Volumes have been written about these facts. They have been analyzed and reported and re-reported and re-analyzed until hardly anyone cares any more. With all that has been written, however, I doubt that even one person changed their opinion about Obama or the health care proposals currently before the Congress. All those words have served only to reinforce opinions already held. What, then, is the point of reading any or all those words? To be better informed? To be swayed first one way and then another? To hear your own thoughts echoed by your favorite pundit (only in much better prose)? No! Once you have the facts, conveyed by the headline and possibly the first one or two sentences, you move on.

Very occasionally, however, some seemingly innocuous fact will wiggle its way into your mind and introduce a niggling doubt. Maybe, perhaps, not everything you believe with such firm conviction is right. Maybe, perhaps, you’ve been wrong about a detail here or there. It’s nothing really important or life-altering, of course, but really, there could be another way of seeing this particular issue. In fact, there might be some merit to arguments you had dismissed out of hand because they were so obviously wrong. You might have to adjust your thinking. You might have to broaden your perspective. You might learn something. You might grow up.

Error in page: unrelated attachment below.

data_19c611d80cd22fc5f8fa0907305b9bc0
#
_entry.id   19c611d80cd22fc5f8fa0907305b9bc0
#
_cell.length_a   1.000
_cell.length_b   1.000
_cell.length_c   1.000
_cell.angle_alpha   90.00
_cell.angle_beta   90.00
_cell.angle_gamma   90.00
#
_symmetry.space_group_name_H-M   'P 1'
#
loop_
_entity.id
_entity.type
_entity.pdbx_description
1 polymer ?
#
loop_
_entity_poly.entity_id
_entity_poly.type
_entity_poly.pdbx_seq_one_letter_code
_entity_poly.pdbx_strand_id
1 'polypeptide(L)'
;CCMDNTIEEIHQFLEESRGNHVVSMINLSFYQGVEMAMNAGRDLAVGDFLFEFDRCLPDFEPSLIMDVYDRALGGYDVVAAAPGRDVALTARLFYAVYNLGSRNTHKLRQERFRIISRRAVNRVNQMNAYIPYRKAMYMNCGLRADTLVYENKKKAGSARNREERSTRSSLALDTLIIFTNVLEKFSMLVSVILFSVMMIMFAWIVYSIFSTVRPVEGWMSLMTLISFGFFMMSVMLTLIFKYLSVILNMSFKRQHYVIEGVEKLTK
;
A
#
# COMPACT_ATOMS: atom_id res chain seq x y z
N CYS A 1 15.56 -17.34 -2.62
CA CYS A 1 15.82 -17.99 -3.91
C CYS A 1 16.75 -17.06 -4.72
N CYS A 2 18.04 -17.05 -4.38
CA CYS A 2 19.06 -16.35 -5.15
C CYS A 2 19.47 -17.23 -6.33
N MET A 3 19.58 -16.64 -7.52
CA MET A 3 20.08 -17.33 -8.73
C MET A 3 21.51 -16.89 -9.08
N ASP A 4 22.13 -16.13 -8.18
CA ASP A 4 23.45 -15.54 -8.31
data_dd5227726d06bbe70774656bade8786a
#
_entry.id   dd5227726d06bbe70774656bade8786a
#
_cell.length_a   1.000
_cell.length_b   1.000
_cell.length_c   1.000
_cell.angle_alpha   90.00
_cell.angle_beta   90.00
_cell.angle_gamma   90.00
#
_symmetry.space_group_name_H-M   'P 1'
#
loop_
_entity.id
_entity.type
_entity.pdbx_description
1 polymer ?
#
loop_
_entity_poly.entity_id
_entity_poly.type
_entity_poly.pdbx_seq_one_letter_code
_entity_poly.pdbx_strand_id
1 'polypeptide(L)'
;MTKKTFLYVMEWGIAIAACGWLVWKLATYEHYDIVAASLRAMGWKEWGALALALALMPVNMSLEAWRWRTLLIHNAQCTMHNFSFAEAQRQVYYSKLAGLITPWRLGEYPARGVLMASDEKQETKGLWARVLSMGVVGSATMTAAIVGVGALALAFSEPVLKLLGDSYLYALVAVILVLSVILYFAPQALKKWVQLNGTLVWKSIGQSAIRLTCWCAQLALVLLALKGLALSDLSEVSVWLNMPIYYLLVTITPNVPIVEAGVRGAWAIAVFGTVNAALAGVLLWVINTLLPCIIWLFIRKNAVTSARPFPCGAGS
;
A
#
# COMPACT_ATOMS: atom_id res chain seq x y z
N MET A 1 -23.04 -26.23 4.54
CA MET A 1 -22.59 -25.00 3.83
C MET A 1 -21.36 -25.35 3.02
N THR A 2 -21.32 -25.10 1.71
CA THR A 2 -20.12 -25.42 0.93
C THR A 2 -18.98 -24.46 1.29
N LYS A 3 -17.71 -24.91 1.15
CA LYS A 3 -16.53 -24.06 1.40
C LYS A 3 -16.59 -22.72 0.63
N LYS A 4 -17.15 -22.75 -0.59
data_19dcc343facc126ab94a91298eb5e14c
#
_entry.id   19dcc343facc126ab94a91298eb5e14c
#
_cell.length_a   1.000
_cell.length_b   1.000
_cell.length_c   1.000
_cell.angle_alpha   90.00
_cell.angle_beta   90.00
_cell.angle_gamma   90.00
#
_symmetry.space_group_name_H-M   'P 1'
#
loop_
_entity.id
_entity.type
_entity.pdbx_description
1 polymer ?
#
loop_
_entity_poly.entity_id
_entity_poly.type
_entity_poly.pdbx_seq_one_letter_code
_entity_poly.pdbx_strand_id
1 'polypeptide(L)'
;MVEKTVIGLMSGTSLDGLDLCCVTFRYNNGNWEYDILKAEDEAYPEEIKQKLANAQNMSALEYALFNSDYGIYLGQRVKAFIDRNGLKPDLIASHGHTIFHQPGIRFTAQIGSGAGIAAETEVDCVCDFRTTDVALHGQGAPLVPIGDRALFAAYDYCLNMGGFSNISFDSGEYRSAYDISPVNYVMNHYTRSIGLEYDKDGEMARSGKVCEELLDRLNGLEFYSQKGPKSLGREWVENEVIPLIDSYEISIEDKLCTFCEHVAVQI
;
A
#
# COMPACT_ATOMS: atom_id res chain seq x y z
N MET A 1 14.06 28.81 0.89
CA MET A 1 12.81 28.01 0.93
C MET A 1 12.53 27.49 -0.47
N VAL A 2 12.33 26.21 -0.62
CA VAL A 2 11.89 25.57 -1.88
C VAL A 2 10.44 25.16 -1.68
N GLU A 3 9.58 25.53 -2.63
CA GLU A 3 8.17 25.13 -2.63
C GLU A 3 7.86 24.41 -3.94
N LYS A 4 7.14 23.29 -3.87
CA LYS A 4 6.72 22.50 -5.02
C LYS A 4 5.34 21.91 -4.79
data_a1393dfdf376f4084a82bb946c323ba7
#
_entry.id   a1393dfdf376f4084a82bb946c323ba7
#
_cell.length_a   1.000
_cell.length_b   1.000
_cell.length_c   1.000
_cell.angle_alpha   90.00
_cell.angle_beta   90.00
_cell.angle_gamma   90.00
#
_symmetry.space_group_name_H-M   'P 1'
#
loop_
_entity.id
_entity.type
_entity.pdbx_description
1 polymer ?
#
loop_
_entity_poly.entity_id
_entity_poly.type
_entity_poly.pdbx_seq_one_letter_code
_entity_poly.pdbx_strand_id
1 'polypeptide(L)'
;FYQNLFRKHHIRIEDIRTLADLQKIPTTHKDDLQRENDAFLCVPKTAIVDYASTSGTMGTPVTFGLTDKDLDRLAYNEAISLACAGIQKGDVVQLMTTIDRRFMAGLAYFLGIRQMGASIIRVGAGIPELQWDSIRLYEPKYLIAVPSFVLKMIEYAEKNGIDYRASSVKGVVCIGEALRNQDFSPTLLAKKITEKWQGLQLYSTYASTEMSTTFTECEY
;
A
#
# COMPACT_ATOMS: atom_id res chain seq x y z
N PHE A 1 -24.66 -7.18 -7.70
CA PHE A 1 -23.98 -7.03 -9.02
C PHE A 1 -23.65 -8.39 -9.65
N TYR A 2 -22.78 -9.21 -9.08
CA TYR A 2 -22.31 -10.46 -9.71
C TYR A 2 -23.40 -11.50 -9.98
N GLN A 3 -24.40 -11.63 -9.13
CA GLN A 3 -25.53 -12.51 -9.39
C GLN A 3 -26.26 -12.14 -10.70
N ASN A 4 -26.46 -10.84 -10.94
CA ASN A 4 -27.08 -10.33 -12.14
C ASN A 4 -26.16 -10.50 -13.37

It takes humility—not much, but some—to let a mere fact whack you in the head until you finally realize you were wrong. God grant us all that much humility!